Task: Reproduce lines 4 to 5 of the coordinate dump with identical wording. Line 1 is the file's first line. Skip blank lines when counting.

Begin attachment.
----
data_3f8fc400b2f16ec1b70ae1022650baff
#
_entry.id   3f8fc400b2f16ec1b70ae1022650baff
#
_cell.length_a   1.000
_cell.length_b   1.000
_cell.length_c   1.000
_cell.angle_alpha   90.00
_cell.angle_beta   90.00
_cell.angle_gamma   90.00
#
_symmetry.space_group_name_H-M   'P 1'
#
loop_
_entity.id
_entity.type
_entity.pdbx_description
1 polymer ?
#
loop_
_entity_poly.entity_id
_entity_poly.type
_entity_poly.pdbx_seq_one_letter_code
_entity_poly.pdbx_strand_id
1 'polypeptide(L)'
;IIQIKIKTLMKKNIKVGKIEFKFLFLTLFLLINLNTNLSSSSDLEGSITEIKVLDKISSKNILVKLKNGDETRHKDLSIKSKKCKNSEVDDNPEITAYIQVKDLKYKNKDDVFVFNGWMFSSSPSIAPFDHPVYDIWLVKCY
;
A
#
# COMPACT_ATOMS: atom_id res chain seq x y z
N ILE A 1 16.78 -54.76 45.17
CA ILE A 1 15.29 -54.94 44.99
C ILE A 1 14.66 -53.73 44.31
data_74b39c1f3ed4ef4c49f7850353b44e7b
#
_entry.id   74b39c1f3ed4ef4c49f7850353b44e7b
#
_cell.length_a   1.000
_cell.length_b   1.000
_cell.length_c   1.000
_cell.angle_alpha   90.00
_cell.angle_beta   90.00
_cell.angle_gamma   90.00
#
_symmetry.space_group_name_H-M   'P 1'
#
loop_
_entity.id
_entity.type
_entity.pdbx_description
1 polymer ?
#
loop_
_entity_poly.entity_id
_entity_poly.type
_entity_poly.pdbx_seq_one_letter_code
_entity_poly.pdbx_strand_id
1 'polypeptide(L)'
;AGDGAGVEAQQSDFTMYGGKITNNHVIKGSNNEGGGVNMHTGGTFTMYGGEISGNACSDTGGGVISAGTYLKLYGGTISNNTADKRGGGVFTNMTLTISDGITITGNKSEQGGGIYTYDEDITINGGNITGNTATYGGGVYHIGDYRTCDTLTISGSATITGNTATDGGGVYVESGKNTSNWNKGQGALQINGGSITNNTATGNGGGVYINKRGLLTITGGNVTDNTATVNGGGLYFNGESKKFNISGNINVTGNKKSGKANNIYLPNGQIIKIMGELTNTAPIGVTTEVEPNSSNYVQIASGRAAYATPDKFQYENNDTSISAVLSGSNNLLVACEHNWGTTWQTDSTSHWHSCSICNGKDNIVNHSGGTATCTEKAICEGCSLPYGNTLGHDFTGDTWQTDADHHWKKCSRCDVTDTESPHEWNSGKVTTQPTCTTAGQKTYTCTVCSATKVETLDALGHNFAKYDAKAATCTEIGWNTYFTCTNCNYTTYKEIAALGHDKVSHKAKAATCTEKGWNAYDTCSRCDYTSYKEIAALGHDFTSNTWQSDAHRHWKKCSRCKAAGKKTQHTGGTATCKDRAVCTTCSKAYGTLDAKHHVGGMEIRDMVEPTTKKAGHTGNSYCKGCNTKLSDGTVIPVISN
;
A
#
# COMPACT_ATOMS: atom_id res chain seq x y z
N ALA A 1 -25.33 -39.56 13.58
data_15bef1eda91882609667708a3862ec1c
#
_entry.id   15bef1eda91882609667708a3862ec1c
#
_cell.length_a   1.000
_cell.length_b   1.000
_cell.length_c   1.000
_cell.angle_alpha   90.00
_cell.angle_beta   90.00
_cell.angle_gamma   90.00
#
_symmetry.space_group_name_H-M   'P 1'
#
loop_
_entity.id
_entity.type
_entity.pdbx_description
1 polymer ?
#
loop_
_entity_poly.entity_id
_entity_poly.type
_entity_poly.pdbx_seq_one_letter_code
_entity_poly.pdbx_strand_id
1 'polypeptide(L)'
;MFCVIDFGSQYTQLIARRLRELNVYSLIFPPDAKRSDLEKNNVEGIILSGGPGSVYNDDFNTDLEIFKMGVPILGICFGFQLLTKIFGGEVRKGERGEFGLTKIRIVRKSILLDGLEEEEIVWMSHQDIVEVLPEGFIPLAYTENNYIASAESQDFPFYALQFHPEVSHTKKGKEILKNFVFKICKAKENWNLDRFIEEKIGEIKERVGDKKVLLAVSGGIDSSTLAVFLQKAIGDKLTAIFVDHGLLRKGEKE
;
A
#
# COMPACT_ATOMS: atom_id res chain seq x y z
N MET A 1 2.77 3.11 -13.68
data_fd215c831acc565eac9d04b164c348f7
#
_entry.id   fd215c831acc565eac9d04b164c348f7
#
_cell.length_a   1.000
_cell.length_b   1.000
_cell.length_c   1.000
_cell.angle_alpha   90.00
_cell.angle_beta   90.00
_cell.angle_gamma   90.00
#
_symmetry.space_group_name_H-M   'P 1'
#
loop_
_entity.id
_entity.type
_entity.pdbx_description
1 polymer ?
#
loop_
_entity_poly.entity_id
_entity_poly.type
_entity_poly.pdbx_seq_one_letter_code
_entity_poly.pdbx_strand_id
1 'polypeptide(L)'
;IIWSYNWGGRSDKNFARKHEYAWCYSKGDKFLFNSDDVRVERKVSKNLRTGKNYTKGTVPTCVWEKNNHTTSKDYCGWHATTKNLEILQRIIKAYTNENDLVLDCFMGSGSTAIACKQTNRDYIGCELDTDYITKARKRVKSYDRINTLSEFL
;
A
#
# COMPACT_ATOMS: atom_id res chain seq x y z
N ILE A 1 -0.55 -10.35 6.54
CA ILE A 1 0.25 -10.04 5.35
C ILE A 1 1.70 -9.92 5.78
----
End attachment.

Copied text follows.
#
_cell.length_a   1.000